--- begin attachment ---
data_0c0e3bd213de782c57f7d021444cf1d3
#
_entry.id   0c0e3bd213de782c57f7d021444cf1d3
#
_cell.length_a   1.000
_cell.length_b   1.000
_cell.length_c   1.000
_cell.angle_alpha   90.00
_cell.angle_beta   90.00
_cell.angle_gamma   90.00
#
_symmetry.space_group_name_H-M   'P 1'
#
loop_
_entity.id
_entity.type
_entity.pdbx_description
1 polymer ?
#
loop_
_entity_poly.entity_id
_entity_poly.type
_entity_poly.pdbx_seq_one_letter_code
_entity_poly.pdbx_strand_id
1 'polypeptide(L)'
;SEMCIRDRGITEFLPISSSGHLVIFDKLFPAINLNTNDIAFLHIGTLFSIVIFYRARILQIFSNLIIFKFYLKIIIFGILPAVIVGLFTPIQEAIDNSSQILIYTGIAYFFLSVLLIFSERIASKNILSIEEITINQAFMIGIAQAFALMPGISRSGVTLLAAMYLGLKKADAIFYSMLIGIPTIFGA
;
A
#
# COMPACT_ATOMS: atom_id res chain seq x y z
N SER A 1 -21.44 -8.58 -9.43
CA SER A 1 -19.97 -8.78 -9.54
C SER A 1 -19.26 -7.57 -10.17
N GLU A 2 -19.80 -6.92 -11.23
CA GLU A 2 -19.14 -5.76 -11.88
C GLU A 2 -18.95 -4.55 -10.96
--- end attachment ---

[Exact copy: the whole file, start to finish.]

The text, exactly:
data_0c0e3bd213de782c57f7d021444cf1d3
#
_entry.id   0c0e3bd213de782c57f7d021444cf1d3
#
_cell.length_a   1.000
_cell.length_b   1.000
_cell.length_c   1.000
_cell.angle_alpha   90.00
_cell.angle_beta   90.00
_cell.angle_gamma   90.00
#
_symmetry.space_group_name_H-M   'P 1'
#
loop_
_entity.id
_entity.type
_entity.pdbx_description
1 polymer ?
#
loop_
_entity_poly.entity_id
_entity_poly.type
_entity_poly.pdbx_seq_one_letter_code
_entity_poly.pdbx_strand_id
1 'polypeptide(L)'
;SEMCIRDRGITEFLPISSSGHLVIFDKLFPAINLNTNDIAFLHIGTLFSIVIFYRARILQIFSNLIIFKFYLKIIIFGILPAVIVGLFTPIQEAIDNSSQILIYTGIAYFFLSVLLIFSERIASKNILSIEEITINQAFMIGIAQAFALMPGISRSGVTLLAAMYLGLKKADAIFYSMLIGIPTIFGA
;
A
#
# COMPACT_ATOMS: atom_id res chain seq x y z
N SER A 1 -21.44 -8.58 -9.43
CA SER A 1 -19.97 -8.78 -9.54
C SER A 1 -19.26 -7.57 -10.17
N GLU A 2 -19.80 -6.92 -11.23
CA GLU A 2 -19.14 -5.76 -11.88
C GLU A 2 -18.95 -4.55 -10.96